I found the Japanese people warm and welcoming. The cities seemed crime free and I hardly saw any dodgy people. I didn't feel like I had to watch my bags or my back!
The whole ethos of the country is different. They are one, working and living to serve the country as a whole. There's almost no fat people partly because of the low fat diet but mostly because everyone is active. There is a job for every one - even if it is guarding a hole in the ground. You never see anyone working on there own, even in tiny shops there are 2 assistants. I'm sure it is more expensive to run an economy this way but the total cost is balanced across the whole of it. Low unemployment, people can retire at 60 but most of them stay on with a small wage from the government to sweep the streets or supervise road maintenance safety - and they do it because they want to.
On the whole, I have enjoyed my time here and can thoroughly recommend it. When I've seen the rest of the world this will be the first place I will see again. Thank-you Japan.
Here are all the journal entries:
- Japanese tour day 1 - Travelling to Tokyo, Virgin Atlantic's lovely air stewardess, Asakusa.
- Japanese tour day 2 - Tsukijishijo fish market, Amidi Budda temple, Ginza, Nissan Gallery, Imperial Palace, Japanese government buildings, real pawn sushi diner.
- Japanese tour day 3 - Imperial Palace Gardens, Emperor official gift museum, currency museum, Suitengu Shrine - Seven Deities of Good Luck, Akihabara, make friends with noodle bar family.
- Japanese tour day 4 - private train lines, Shinkansen (or Bullet Train), Shin-Osaka, Osaka, Yakuza, making more friends in a pub/noodle bar.
- Japanese tour day 5 - Osaka Castle, befriended by a Japanese tourist, Peace Osaka, resturant recommended by friendly stranger, an Englishman working there, Tenjimbashi-suji shopping corridor, Mitzumi and the mad woman, map mystry solved, Namba, Takayumi, sketch for diner.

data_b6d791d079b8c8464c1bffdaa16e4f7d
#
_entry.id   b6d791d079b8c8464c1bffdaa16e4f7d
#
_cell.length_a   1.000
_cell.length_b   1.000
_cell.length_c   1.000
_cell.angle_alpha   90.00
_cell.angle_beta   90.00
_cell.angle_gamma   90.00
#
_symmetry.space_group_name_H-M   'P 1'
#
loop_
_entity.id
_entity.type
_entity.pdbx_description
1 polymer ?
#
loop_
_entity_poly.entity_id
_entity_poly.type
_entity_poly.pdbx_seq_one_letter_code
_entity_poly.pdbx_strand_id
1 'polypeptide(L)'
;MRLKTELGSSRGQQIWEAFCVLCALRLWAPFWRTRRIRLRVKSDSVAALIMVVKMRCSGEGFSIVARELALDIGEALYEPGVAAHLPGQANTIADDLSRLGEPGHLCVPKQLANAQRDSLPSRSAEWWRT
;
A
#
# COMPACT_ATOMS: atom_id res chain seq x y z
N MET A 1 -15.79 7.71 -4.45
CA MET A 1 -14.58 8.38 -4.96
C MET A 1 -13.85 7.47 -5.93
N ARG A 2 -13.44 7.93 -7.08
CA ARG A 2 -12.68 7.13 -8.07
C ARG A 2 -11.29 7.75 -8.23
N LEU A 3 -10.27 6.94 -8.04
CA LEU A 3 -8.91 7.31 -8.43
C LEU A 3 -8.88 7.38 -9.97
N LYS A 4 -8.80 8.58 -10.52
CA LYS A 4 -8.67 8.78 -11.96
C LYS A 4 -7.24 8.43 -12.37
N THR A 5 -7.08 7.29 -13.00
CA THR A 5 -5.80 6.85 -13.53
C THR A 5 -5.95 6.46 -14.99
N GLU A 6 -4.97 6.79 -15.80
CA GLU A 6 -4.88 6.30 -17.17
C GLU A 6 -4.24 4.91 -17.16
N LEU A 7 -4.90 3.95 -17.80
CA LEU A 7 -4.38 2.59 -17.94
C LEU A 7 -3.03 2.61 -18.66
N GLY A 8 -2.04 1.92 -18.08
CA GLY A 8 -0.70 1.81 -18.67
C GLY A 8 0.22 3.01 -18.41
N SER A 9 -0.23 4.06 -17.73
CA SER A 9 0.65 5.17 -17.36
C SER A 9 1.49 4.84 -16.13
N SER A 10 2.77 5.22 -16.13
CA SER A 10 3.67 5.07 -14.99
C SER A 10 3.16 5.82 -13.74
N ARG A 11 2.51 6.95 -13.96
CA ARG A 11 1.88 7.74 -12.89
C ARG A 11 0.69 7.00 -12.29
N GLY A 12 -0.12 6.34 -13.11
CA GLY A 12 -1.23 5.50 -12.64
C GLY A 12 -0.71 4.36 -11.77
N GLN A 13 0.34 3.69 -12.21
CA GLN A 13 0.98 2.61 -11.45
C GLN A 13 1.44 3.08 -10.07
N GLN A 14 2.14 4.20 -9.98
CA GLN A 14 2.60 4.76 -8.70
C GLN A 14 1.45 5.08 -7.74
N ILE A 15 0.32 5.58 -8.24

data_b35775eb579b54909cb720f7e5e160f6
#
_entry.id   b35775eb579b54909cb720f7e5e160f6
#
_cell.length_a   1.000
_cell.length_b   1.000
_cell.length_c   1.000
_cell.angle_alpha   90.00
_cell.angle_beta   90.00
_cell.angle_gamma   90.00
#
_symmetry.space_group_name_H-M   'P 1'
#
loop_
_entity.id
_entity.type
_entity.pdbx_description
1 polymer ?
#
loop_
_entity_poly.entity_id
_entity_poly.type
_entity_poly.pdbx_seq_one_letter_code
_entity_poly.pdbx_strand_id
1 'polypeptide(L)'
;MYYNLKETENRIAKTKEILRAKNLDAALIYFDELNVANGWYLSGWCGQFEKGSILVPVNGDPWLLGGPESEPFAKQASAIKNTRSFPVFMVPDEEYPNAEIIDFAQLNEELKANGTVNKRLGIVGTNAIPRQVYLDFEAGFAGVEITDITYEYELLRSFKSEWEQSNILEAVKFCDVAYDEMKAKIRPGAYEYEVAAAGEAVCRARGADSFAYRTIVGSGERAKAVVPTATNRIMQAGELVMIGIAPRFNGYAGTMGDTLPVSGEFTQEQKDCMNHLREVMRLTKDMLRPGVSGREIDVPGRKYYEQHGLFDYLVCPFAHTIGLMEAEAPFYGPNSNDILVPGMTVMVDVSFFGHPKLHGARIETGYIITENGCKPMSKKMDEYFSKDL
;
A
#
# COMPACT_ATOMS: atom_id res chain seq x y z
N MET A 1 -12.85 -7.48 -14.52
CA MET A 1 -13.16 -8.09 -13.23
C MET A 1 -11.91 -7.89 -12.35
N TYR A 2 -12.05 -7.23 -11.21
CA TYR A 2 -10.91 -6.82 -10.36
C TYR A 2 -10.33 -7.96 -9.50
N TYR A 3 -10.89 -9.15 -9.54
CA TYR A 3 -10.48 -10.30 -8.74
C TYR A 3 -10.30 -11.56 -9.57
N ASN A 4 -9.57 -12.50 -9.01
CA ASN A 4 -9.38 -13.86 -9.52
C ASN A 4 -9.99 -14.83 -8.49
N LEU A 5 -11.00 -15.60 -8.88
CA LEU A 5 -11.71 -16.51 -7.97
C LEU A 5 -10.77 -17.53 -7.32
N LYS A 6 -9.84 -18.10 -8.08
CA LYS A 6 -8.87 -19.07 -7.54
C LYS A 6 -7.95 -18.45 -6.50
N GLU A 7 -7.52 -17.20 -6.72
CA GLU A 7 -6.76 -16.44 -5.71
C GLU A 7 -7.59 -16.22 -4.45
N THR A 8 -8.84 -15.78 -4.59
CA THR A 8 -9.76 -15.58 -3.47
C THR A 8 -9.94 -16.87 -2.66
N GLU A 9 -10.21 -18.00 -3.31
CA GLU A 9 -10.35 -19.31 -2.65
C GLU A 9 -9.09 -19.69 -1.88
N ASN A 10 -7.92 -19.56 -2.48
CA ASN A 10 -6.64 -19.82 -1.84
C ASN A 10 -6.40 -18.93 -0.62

- Japanese tour day 6 - Sycophantic Floating Garden Observatory, super effecient Shinkansen (or Bullet Train), Sanyo Fin, kimono, Koichi's chicken diner, more girls than boys, Mount Fuji.
- Japanese tour day 7 - showing people around, you again!, Odaiba, Shimbashi mono rail, Fuji TV, White Day, shopping centre, Liar Game, Menji park and shrine, Akihabara, big sushi meal.
6 March 2010
Not sure if it's the fact I've got over my jet lag or the 2 pints I had last night with Koichi but I slept in to 9 this morning. It's probably the ending of the jet lag which is typical seeing as I'm leaving tomorrow morning.
Met some new arrivals who looked a bit green so I offered to take them to the metro station and show them how to get the one-day metro pass. After breakfast they said they would just have a shower and meet me downstairs. I should have known better - an English girl and an American girl disappeared and re-appeared in the blink of an hour! Amazing! What do they do with the time?
On the way to the station I bumped into a girl I met in Osaka Castle. I love travelling! This kind of coincidence happens all the time!